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Movie review: 'Man on a Mission'

Gaming entrepreneur Richard Garriott buys a spot on Soyuz. Destination: the International Space Station. It's a fun if indulgent ride.

January 20, 2012|By Betsy Sharkey, Los Angeles Times Film Critic
  • The documentary "Man on a Mission" focuses on video game guru Richard Garriott and his quest for space travel.
The documentary "Man on a Mission" focuses on video game guru… (First Run Features )

"Man on a Mission: Richard Garriott's Road to the Stars" is the ultimate vanity project (in the form of a documentary) for the video game guru who had $30 million burning a hole in his pocket and an equally outsized desire for a trip out of this world. It's a bit precious in its narcissistic point of view, but still a kick to watch the hopelessly devoted astronaut wannabe fulfill his wildest dream.

The film traces the training, the rocket ship ride and the time he spent at the International Space Station in 2008 in one of the most expansive, and no doubt expensive, home movies you're ever likely to see, Uncle Bill's Rome adventure not withstanding.

Not to put a fine point on it, but the 50-year-old Garriott's chief accomplishment is in the area of developing fantasy role-playing computer games, which makes this trip seem a little "Tron"-like, with him actually stepping into the picture. The fact that he sometimes dresses like a knight errant is just the icing on that cake.

Garriott comes by his obsession naturally, with father Owen a NASA astronaut-scientist who spent time on Skylab when Garriott was growing up — footage from that time is intercut along the way. Like countless kids of that era, he wanted to be an astronaut too, but bad eyesight derailed that plan before he had a chance to try.

The film details that back story, from the dream denied to the driven entrepreneur who found himself awash in funds just as the idea of private citizens taking shuttle rides was gaining traction. Things start to get more interesting as director Mike Woolf, who moves from documentary shorts to feature-length project with this film, walks us through what it really takes, besides $30 million, to take that flight. To begin with, the ticket was only available on the Russian craft Soyuz, and much of Garriott's training, including learning a new language, took place at the cosmonaut training center in what is called Star City.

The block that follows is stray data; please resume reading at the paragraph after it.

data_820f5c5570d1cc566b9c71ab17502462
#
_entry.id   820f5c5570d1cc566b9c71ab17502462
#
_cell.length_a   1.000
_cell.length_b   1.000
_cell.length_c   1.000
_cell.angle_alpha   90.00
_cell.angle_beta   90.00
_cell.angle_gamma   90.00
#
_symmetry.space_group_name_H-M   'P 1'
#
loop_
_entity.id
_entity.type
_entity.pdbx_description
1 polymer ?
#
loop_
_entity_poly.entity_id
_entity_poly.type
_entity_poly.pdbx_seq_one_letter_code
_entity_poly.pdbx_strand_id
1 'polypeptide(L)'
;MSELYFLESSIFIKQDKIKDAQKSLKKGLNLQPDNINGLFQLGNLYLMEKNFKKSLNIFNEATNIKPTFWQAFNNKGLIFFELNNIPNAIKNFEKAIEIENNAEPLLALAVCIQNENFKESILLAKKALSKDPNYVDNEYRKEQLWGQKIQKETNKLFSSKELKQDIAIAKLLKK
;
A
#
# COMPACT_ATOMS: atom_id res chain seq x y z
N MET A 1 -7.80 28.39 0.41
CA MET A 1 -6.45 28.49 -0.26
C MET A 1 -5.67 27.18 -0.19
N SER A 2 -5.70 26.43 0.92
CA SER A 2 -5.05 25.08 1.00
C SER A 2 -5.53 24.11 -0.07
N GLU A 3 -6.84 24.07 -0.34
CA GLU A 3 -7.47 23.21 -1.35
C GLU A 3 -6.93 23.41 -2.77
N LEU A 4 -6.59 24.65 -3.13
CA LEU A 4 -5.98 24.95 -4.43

Whether Garriott's personal physician is testing his internal organs for the rigors of space travel or Garriott is practicing escape maneuvers in the Black Sea in case the capsule lands in the ocean on the return trip, there is the wide-eyed excitement of a kid with a new toy about him that lends a certain charm to the film. The idea of making his dad proud, and the fact that the trip makes him part of a very exclusive club of second-generation space travelers, surfaces again and again.

As you might expect, the footage of the launch and the shots of earth from space, are exhilarating. And since this is not CNN and there's no need to cut away for commercial, the film takes its time with these.

The film goes off course a bit when Garriott starts explaining the various experiments he's taken with him into space — it starts feeling like an attempt to justify such an extravagant indulgence. He needn't worry. It's enough fun for the rest of us to just go along for the ride.

betsy.sharkey@latimes.com

'Man on a Mission: Richard Garriott's Road to the Stars'

MPAA rating: Not rated

Running time: 1 hour, 23 minutes

Playing: In selected theaters

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